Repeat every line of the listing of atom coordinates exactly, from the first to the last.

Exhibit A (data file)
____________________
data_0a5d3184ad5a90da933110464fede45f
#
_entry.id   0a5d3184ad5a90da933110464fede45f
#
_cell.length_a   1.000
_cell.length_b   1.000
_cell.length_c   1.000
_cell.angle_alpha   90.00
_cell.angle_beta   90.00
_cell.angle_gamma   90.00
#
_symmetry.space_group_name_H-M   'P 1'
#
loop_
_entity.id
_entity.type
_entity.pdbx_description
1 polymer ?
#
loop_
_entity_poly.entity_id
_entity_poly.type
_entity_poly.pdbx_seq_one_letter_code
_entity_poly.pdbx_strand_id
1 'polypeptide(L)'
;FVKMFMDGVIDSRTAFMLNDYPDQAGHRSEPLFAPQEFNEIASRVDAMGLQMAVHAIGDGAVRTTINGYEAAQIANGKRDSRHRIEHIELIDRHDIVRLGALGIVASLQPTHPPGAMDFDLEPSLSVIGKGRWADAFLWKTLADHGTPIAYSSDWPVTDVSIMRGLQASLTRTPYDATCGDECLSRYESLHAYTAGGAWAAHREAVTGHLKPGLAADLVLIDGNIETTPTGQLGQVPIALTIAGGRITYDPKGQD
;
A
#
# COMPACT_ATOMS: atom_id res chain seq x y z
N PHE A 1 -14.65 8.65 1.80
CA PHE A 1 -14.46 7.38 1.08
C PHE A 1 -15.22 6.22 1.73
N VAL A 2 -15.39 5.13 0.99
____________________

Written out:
data_0a5d3184ad5a90da933110464fede45f
#
_entry.id   0a5d3184ad5a90da933110464fede45f
#
_cell.length_a   1.000
_cell.length_b   1.000
_cell.length_c   1.000
_cell.angle_alpha   90.00
_cell.angle_beta   90.00
_cell.angle_gamma   90.00
#
_symmetry.space_group_name_H-M   'P 1'
#
loop_
_entity.id
_entity.type
_entity.pdbx_description
1 polymer ?
#
loop_
_entity_poly.entity_id
_entity_poly.type
_entity_poly.pdbx_seq_one_letter_code
_entity_poly.pdbx_strand_id
1 'polypeptide(L)'
;FVKMFMDGVIDSRTAFMLNDYPDQAGHRSEPLFAPQEFNEIASRVDAMGLQMAVHAIGDGAVRTTINGYEAAQIANGKRDSRHRIEHIELIDRHDIVRLGALGIVASLQPTHPPGAMDFDLEPSLSVIGKGRWADAFLWKTLADHGTPIAYSSDWPVTDVSIMRGLQASLTRTPYDATCGDECLSRYESLHAYTAGGAWAAHREAVTGHLKPGLAADLVLIDGNIETTPTGQLGQVPIALTIAGGRITYDPKGQD
;
A
#
# COMPACT_ATOMS: atom_id res chain seq x y z
N PHE A 1 -14.65 8.65 1.80
CA PHE A 1 -14.46 7.38 1.08
C PHE A 1 -15.22 6.22 1.73
N VAL A 2 -15.39 5.13 0.99